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Changing tax laws create challenges, planning is essential

Doing business across state lines always presents challenges. Among them is understanding and managing state taxes  sales and use tax, property tax, personal and corporate net income tax, franchise taxes and more. State taxes impact the profitability of businesses and individuals.

States also make compliance difficult by changing laws annually. Some changes are minor, but others can be extensive. Although many states have recently implemented tax law changes, the past couple of years have seen significant changes in tax laws in Ohio, Kentucky, Texas, Florida and Michigan. Add to this the proposed changes in Illinois with a possible gross receipts tax and possible increases in personal income tax rates, and businesses and individuals could see significant changes. Following is a brief summary of some recent state tax changes. While they may not apply directly to you, they illustrate the complexity of managing state taxes for a taxpayer conducting multi-state operations, and the need for professional advice.

Ohio creates Commercial Activity Tax

Apparently Ohio lawmakers feel it is a privilege to do business in their state, and they created the Commercial Activity Tax (CAT) so businesses can pay for the privilege. CAT is being phased in over a five year period that began on July 1, 2005. It replaces the corporation franchise tax and the tangible personal property tax. Basically, the CAT is based on gross receipts for business activities in the State of Ohio, whether the business has a physical presence in the state or not. This new tax creates controversy as to a new test of economic versus physical presence. CAT applies to all business types and forms, and very few exceptions exist.

Kentucky Tax Modernization expands corporate tax base

In Kentucky, the governor signed a sweeping tax bill in March 2005 that will impact taxpayers for years to come. Among the many taxes overhauled, the corporate income tax base was expanded to include all pass-through entities (LLPs, LLCs, including single member LLCs, limited partnerships and S corporations).

Effective for tax periods beginning on Jan. 1, 2005, the top corporate income tax rate was reduced and lower brackets were expanded. Regardless of income, a minimum tax of $175 must be paid by all Kentucky taxpayers subject to the corporation income tax. Corporations subject to the income tax must pay the higher of the income tax, alternative minimum tax, or the minimum tax. The corporate license tax was eliminated for corporations and S corporations effective on or after Dec. 31, 2005.

Texas Franchise Tax gets an overhaul

For years, avoiding the Texas Franchise Tax was as easy as holding Texas assets in a separate limited partnership. Unlike corporations and limited liability companies, limited partnerships were not subject to the tax. That will change with returns due on or after Jan. 1, 2008, when an overhauled franchise tax takes effect. The new law replaces the former franchise tax and applies to a broader class of businesses, including corporations, limited partnerships, business trusts and certain combined groups. Sole proprietorships, most general partnerships and certain other entities will be exempt.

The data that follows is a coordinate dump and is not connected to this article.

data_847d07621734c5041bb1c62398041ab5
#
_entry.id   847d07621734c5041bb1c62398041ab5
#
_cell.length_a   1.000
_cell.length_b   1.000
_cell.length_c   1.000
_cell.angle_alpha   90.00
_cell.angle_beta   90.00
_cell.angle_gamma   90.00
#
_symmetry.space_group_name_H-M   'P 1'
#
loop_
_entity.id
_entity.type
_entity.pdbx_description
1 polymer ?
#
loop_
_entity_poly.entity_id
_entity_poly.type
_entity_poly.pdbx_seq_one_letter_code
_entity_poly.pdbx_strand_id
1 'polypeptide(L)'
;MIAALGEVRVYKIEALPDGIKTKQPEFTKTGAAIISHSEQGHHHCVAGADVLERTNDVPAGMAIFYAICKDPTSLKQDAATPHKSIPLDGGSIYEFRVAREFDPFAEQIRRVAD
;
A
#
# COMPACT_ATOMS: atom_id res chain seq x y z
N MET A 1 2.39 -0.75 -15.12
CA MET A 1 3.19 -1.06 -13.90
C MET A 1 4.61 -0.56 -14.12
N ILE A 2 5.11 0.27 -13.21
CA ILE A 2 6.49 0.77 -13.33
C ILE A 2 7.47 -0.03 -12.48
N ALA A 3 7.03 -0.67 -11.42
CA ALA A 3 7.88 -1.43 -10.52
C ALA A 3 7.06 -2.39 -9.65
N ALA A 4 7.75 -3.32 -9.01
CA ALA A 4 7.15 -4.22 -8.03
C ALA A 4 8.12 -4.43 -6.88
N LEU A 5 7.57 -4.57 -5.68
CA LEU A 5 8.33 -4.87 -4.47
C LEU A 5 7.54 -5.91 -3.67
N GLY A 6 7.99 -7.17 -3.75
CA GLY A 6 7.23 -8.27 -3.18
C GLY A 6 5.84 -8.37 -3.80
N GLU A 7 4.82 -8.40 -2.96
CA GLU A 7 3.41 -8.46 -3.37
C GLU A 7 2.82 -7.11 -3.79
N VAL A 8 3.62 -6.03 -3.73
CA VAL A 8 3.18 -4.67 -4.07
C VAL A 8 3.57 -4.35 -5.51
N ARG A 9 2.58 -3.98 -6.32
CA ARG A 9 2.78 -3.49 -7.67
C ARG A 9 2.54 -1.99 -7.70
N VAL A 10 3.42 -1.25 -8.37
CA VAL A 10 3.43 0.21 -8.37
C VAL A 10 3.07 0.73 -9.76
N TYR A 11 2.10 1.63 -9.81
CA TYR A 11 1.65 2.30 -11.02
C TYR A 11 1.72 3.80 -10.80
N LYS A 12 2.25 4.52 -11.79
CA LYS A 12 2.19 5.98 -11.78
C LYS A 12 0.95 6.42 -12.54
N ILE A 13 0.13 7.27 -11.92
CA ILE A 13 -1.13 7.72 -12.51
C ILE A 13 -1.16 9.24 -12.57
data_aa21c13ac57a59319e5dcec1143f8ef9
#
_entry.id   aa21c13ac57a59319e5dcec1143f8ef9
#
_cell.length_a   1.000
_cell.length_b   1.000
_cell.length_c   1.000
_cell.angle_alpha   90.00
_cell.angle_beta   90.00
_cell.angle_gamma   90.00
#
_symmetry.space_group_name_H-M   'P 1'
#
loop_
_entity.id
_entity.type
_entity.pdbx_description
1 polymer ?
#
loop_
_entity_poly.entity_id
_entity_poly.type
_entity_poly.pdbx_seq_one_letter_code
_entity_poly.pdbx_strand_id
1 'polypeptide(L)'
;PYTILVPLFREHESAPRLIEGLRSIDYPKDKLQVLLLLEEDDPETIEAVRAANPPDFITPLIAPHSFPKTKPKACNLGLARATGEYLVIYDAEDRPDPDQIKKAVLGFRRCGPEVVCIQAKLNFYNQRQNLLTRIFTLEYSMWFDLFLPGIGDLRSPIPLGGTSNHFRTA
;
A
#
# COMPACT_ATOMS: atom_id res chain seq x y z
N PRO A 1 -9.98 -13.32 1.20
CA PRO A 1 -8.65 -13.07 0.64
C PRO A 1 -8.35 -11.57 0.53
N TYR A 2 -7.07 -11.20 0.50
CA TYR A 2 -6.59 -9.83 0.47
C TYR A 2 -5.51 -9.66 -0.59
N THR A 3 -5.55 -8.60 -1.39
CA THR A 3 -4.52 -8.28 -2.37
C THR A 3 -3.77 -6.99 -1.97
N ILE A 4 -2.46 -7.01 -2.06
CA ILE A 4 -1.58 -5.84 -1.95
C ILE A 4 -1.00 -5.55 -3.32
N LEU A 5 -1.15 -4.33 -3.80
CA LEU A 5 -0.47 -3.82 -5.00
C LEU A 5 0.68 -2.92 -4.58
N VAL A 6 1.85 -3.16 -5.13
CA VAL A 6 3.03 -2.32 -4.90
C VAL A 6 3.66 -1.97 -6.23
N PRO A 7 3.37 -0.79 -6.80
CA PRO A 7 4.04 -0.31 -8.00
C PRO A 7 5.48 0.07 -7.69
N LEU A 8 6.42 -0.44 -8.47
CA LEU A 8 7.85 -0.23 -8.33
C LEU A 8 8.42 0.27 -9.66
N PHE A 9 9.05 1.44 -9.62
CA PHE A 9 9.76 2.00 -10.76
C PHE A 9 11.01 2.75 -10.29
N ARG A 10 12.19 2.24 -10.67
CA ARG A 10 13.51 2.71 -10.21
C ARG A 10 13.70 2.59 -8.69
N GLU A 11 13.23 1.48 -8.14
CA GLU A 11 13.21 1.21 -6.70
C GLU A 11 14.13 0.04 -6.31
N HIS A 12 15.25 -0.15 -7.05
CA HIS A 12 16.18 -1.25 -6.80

The existing tax based on net income and capital values is replaced with a new tax rate of 1 percent of taxable margin   either 70 percent of total revenue, or total revenue reduced by the cost of goods sold or compensation expenses, the lesser of which is apportioned to Texas based only on sales.

A lower tax rate is applicable to businesses engaged only in retail or wholesale sales. Taxpayers with total revenues from business less than $300,000, or having a tax due of less than $1,000, are exempt from paying the new tax.

Florida repeals Intangible Property Tax

Florida 's Intangible Personal Property Tax expired on Dec. 31, 2006, putting an additional $131 million in the pockets of Floridians. The annual tax was imposed on Jan. 1 of each year. It was based on the current market value of tangible personal property owned, managed or controlled by Florida residents and businesses. The first $250,000 in value was exempt ( $500,000 for married couples). Stocks, mutual fund shares, ownership interest in a limited liability company, interest in limited partnerships, bonds and loans were among the intangible property covered by the law.

Before the repeal, many Floridians avoided the tax by creating an irrevocable trust to hold personal property. With the repeal, these trusts will no longer be needed; however we must ponder how a State with no personal income tax will recoup the tax dollars lost due to the elimination of this tax.

Michigan Single Business Tax ends in 2007

Amid much debate, Michigan decided to accelerate its repeal of the 30-year-old Single Business Tax (SBT) on Dec. 31, 2007. The nation 's only major value-added tax, the SBT is based on the value a firm adds to products  the sale price less the cost of materials. Nearly half of Michigan businesses are subject to the tax, and it accounts for $1.9 billion, or about 20 percent of the state 's annual general fund.

While the governor and legislators agreed that the repeal was a shot in the arm for Michigan businesses, a big concern remains: how the revenue will be replaced.

— Kenton Bowles is a senior manager of state and local tax services at Clifton Gunderson LLP and can be reached at 888-CPA-FIRM or